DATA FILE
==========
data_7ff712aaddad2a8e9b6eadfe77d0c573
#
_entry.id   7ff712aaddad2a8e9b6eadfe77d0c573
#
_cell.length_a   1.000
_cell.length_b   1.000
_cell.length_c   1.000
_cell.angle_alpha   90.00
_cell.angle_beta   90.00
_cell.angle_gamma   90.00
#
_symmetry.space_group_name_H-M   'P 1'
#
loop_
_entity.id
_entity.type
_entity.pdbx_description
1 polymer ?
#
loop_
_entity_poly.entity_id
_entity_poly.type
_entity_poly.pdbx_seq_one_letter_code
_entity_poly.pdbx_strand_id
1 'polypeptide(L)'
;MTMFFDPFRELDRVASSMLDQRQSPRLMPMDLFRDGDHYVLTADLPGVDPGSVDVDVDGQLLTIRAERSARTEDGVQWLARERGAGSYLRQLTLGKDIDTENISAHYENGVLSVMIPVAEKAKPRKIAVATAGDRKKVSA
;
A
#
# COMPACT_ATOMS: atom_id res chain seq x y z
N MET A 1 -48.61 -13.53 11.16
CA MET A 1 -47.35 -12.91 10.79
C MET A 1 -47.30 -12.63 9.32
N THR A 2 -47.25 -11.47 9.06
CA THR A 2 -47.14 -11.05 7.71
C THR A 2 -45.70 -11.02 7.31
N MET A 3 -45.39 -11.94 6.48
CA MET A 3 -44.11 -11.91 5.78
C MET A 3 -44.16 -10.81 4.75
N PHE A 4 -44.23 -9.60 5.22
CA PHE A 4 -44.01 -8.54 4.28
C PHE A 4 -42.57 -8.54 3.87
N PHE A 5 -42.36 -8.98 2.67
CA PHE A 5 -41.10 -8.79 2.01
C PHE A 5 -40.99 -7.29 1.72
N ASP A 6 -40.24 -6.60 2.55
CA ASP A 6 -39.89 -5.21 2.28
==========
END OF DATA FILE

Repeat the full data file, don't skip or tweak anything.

data_7ff712aaddad2a8e9b6eadfe77d0c573
#
_entry.id   7ff712aaddad2a8e9b6eadfe77d0c573
#
_cell.length_a   1.000
_cell.length_b   1.000
_cell.length_c   1.000
_cell.angle_alpha   90.00
_cell.angle_beta   90.00
_cell.angle_gamma   90.00
#
_symmetry.space_group_name_H-M   'P 1'
#
loop_
_entity.id
_entity.type
_entity.pdbx_description
1 polymer ?
#
loop_
_entity_poly.entity_id
_entity_poly.type
_entity_poly.pdbx_seq_one_letter_code
_entity_poly.pdbx_strand_id
1 'polypeptide(L)'
;MTMFFDPFRELDRVASSMLDQRQSPRLMPMDLFRDGDHYVLTADLPGVDPGSVDVDVDGQLLTIRAERSARTEDGVQWLARERGAGSYLRQLTLGKDIDTENISAHYENGVLSVMIPVAEKAKPRKIAVATAGDRKKVSA
;
A
#
# COMPACT_ATOMS: atom_id res chain seq x y z
N MET A 1 -48.61 -13.53 11.16
CA MET A 1 -47.35 -12.91 10.79
C MET A 1 -47.30 -12.63 9.32
N THR A 2 -47.25 -11.47 9.06
CA THR A 2 -47.14 -11.05 7.71
C THR A 2 -45.70 -11.02 7.31
N MET A 3 -45.39 -11.94 6.48
CA MET A 3 -44.11 -11.91 5.78
C MET A 3 -44.16 -10.81 4.75
N PHE A 4 -44.23 -9.60 5.22
CA PHE A 4 -44.01 -8.54 4.28
C PHE A 4 -42.57 -8.54 3.87
N PHE A 5 -42.36 -8.98 2.67
CA PHE A 5 -41.10 -8.79 2.01
C PHE A 5 -40.99 -7.29 1.72
N ASP A 6 -40.24 -6.60 2.55
CA ASP A 6 -39.89 -5.21 2.28